Serious skiers often alternate between two or more pairs of skis during the course of a ski season. For example, skiers may have one or more pairs of slalom and giant slalom skis. If each pair of skis is to be adjusted using an end-mounted binding or canting shim, the skier must provide an adjustment device for each pair of skis.
The present invention is a binding mount assembly for mounting ski bindings onto an alpine ski. The assembly includes a mounting system that is fixed to the ski and a binding carrier that securely carries the ski bindings. Preferably, the binding carrier includes a plate that is detachable so that the associated bindings may be remounted onto one or more other skis provided with a compatible mounting system. Consequently, the serious skier who owns several different pairs of skis need purchase only one set of bindings that can be moved from ski to ski, providing a dramatic cost savings over conventional practice where separate bindings must be permanently dedicated to each ski.
Additionally, or in the alternative, the binding mount assembly permits the skier to selectively vary the turning performance of the ski. The binding mount assembly may be used in either a "float mode" where the region of the ski beneath the bindings is allowed to naturally flex or a "fixed mode" where this same region is inhibited from flexing. The turning characteristics of a ski differ significantly between float and fixed modes. The flex profile of a pressured ski is illustrated in FIG. 1c (fixed mode) and FIG. 1d (float mode). Relative pivotal and axial movement between the binding plate and the mounting system is provided during float mode but is prevented, or at least minimized, during fixed mode to prevent flex of the ski through its midsection. Selective manipulation of a flex inhibitor allows the user to switch between modes, altering the curve profile of the ski edge to correspond to the style of skiing desired.
Advantageously, the skier may selectively switch between ski profile modes even while on the slopes, allowing the skier to vary the performance of the skis to match the conditions of the snow and terrain or type of skiing. The versatility of the binding mount assembly is particularly attractive given that conventional bindings typically are dedicated to a specific ski, do not provide a float capability and, even where float is permitted, do not allow the skier to selectively adjust between fixed and float modes.
Bindings and boots create a "flat spot" in the arc of the ski below the bindings, (see FIGS. 1a (unpressured) and 1b (pressured)), which affects the performance of the ski. It has been proposed recently to provide slidable bindings. However, these devices still track directly on the ski and, consequently, still deaden the arc of the ski beneath the bindings. The present invention, conversely, joins the ski at opposed end points allowing the ski to flex through its intermediate portion. Further, the present invention is not limited to specially configured slidable bindings but will permit variation of a ski profile regardless of the type of bindings employed.
The binding mount assembly, with fixed and float capability, may be permanently attached to a ski. However, it is seen to be particularly beneficial to provide the variable flex arrangement in a removable binding mount assembly so that the same binding carrier may be used on any alpine ski with the skier easily, and quickly, removing the binding carrier from (for example) a giant slalom ski and remounting that binding carrier onto a slalom ski, each of which is provided with a compatible mounting system.
The binding carrier itself may be canted. Mounting a canting shim to each binding carrier allows the canting orientation of each ski to be changed merely by switching the binding carrier between the skis so that the ski that previously served as the right ski may be used as the left ski and vice versa. This arrangement allows the skier to take advantage of both edges of the ski, as compared with conventionally canted skis which are permanently dedicated as a "right-canted" ski or a "left-canted" ski. This arrangement increases the longevity of the ski, allowing the skier to preserve the sharpness of the inside edge as distinguished from conventionally canted skis where the inside edge always remains the inside edge. Also, a ski may be returned to an uncanted state simply by removing the canting shim from the binding mount assembly and remounting the binding carrier directly to the mounting system. Where the binding carrier is removable, only one pair of bindings have to be canted for a skier's entire collection of skis to be canted. Remounting the binding carrier onto another ski automatically cants the new ski in the desired orientation. The cost and complications of having a ski canted by an experienced binding installer therefore is avoided with the present invention. The arrangement of the canting structure in the present invention also lends itself to experimenting with different canting angles without necessitating complex and timeconsuming dismounting and remounting of the binding to the ski as is currently required.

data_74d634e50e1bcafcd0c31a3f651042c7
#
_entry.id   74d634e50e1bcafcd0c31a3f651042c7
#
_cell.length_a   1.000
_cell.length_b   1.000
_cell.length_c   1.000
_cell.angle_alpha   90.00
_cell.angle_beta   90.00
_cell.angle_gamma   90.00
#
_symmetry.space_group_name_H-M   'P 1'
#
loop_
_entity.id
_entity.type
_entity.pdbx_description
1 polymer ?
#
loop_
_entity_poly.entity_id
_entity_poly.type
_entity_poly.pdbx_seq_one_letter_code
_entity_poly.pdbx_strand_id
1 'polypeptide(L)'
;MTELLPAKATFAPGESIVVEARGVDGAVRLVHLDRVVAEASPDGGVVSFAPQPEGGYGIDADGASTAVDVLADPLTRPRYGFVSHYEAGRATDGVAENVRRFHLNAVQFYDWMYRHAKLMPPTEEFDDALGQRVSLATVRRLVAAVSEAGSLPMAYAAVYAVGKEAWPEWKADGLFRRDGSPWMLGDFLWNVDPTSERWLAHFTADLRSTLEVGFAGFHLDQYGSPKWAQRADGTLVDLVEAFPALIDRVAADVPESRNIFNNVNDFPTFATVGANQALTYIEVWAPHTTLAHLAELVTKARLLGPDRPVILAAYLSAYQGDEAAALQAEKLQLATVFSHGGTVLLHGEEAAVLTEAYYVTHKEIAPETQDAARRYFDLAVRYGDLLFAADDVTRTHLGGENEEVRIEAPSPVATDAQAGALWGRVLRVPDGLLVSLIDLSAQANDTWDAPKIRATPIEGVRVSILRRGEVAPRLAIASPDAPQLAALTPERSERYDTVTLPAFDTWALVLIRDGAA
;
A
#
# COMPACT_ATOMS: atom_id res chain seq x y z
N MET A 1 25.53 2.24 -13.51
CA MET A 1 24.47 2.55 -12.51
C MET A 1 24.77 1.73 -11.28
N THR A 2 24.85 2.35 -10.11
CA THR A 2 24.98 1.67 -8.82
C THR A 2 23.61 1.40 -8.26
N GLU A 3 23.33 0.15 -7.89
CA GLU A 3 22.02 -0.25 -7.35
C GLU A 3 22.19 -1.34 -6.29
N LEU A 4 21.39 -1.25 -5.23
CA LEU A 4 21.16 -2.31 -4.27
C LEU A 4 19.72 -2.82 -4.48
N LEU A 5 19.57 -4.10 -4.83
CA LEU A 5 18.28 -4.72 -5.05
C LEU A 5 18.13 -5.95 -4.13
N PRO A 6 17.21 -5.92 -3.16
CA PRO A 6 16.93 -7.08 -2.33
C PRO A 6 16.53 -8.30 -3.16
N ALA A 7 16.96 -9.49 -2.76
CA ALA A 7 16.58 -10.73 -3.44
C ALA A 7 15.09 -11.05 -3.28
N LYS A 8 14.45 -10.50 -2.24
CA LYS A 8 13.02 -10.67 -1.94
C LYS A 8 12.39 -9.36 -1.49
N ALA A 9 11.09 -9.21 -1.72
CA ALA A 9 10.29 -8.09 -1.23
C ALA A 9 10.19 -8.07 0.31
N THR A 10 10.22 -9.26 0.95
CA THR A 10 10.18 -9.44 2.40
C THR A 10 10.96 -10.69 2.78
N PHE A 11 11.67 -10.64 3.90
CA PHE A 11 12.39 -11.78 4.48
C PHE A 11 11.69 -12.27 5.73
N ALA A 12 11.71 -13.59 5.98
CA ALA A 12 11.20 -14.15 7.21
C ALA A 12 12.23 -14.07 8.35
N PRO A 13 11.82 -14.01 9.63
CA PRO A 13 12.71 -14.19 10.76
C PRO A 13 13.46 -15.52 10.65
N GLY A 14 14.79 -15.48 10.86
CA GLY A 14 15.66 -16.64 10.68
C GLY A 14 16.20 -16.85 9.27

Fore/aft positioning of the bindings is facilitated by the present invention where the binding plate is moveable in centimeter or other predetermined increments relative to the mounting system. Varying the position of the bindings relative to the centerline of the ski may alter the performance of the ski, which may be desirable depending upon snow conditions or skiing style. The bindings do not have to be configured for fore/aft positioning, rather, the binding mount assembly allows for repositioning.
It is an object of the present invention to provide a binding mount assembly for an alpine ski.
Other objects and features of the present invention will become apparent from the following detailed description when taken in connection with the accompanying drawings which disclose multiple embodiments of the invention. It is to be understood that the drawings are designed for the purpose of illustration only and are not intended as a definition of the limits of the invention.
The foregoing and other objects and advantages of the invention will be appreciated more fully from the following drawings in which: